Why does this lack of transparency matter?

I think for two reasons. First, it means there is all this work going on — work which has serious consequences in the lives of real people — which is totally inscrutable. How many books or articles were or were not published last year because I, or someone else, reviewed them for a press or journal editor? What kind of biases do I bring to my judgments and do we have any way of assessing that? What individuals, and now more importantly, what social networks are making things happen in the field?

All of these questions are currently unanswerable because of this dark economy of labor. While we have a tremendous amount of freedom in the classroom, I still have to make course proposals, still have to get approvals for new classes, still have to have my performance evaluated by my students, etc. There is an important degree of accountability for what and how I teach. That is totally missing from peer review.

The second reason this matters is purely practical. I am totally exhausted by these requests. If I said yes to every request I would have no time for anything else. It literally could be a reasonable full time job to adjudicate everything people have asked me to read. Period. No teaching, no research, no writing (other than “reports”), no recommendation letters for students, no advocacy on campus for things I believe in, no advising duties. Just “peer review.”

So inevitably I say no, and then yes, and then no, and maybe a few more no’s with some guilt-ridden yes’s dropped in for good measure. I try to create some rationale, but really it’s random. That’s not a good way to make decisions, it’s not a good way for me to apportion my work time, and it’s not a good way for the field to be relying on people.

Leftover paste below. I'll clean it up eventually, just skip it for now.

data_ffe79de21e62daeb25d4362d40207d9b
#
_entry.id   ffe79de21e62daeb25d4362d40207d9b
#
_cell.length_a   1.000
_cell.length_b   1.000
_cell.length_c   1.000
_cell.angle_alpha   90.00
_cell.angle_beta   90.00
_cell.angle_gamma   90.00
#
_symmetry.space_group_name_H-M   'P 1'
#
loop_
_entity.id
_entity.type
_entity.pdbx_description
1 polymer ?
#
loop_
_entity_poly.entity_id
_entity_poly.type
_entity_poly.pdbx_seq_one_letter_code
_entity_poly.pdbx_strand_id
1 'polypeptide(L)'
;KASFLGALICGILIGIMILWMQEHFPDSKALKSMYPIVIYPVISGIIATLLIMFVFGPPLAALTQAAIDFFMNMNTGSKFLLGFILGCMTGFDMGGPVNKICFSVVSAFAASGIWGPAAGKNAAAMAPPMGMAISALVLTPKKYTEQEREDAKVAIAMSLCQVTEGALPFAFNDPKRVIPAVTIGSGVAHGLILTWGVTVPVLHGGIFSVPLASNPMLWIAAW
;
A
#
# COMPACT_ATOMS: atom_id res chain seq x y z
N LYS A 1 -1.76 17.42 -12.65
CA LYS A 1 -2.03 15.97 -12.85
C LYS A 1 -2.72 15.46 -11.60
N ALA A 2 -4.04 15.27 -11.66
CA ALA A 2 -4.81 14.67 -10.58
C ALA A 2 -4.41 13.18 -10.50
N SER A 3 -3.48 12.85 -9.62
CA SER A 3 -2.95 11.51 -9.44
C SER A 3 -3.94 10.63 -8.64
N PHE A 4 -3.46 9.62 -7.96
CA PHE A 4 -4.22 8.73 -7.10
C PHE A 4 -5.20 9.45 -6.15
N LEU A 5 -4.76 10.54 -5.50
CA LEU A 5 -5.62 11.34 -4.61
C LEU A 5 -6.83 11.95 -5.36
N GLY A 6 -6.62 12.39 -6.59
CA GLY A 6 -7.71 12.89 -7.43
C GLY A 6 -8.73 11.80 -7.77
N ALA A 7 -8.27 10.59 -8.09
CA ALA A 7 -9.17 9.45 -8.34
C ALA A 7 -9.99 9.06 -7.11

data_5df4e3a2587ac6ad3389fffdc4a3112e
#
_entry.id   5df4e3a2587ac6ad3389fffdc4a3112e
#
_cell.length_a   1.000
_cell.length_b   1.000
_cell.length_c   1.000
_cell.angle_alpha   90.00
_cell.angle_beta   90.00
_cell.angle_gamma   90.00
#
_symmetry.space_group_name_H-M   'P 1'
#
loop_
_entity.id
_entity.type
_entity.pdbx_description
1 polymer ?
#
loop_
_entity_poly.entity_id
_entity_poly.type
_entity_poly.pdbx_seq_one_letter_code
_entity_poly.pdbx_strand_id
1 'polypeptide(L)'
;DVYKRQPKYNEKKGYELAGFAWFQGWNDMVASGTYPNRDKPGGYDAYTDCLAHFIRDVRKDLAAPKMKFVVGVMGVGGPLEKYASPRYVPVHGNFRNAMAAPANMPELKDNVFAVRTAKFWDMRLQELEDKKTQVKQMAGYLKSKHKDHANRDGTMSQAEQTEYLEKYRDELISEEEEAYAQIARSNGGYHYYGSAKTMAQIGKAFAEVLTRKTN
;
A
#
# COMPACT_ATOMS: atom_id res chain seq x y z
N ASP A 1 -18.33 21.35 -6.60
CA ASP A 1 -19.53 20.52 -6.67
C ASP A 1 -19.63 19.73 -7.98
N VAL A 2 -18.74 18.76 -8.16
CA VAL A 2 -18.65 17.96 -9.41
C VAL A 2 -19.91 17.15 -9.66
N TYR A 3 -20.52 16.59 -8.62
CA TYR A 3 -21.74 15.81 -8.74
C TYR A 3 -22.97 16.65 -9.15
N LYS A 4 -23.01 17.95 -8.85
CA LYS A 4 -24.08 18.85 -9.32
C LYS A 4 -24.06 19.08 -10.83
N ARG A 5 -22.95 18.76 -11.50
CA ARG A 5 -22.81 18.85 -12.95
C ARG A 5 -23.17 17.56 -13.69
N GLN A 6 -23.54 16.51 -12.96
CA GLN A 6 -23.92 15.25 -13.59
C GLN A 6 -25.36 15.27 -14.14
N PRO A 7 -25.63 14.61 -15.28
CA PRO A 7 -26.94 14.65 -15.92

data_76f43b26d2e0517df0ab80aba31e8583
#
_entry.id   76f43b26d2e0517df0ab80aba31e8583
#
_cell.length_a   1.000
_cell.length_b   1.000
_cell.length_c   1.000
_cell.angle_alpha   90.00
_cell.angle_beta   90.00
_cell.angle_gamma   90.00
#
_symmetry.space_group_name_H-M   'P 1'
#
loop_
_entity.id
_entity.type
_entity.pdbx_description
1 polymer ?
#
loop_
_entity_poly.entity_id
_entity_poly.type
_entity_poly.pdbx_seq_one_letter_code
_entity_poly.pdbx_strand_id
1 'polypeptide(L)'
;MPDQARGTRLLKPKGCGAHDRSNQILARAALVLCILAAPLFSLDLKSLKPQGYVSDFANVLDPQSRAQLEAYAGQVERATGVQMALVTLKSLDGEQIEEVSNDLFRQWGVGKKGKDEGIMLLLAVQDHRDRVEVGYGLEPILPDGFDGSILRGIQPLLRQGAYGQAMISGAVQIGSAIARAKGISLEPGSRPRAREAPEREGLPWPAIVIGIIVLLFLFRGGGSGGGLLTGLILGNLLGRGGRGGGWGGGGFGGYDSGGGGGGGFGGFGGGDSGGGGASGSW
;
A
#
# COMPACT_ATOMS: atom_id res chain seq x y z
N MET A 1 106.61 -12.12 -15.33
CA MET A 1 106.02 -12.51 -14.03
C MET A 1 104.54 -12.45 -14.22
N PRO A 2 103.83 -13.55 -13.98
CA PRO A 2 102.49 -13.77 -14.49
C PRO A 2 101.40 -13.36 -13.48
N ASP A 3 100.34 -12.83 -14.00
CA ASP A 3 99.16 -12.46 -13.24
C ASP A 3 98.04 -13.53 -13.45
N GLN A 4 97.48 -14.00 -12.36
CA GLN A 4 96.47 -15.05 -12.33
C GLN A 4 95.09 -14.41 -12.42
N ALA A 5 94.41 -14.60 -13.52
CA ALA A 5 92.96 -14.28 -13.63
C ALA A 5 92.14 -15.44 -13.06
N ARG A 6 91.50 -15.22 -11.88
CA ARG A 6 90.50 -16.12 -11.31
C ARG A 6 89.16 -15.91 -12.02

I also don’t think I’m special. My working assumption is that many, many in the field experience the same thing. I hear this anecdotally all the time when it becomes my turn to ask people to review something for the journal I edit. But it’s hard to know because everything is so invisible. And as the tenure labor market continues to shrink, the problem will only worsen, as fewer people are called upon to do more and more things.

So here is what I suggest: We need a peer-review registry.

We need a place where this work is recorded and made visible. But it’s confidential you’ll say! It’s a fair concern. But we can create a registry that contains minimum information for public consumption, and then contains confidential information for auditing purposes. For example, I can list that I am doing “promotion review” right now. You don’t need to know whom I’m doing it for. But it is important for people to be aware of who is doing this kind of work. Who are the gatekeepers? I can guarantee you will start to see biases and unintended networks appear. It will also help me in my decision making to be able to say to a requestor, look, I’m doing 6 different reviews right now, I really can’t say yes. Many of the reasons why we say yes is we are trying to maintain social bonds. No communicates a lot of negative will. No + I have a very good reason is very different. Right now, it’s hard to know if someone is just dodging work or is legitimately swamped.

But we also need a confidential section for auditing purposes. If all an academic has to do to look busy is check a box, s/he will. We need some way of validating that the public-facing representation is accurate. And we also need some way of further delving into the data. The point wouldn’t be to disclose embarrassing information — did you know that Prof. X was the reviewer for these 20 articles! — but to work with stakeholders to help them understand where problems might lie. We’re seeing a strong network effect here around this group of people, perhaps Editor Y you might consider expanding your pool a bit. Or Grant Agency Z you have traditionally been relying on reviewers with these gender/institutional/ethnic/disciplinary backgrounds. You might want to take steps to address that.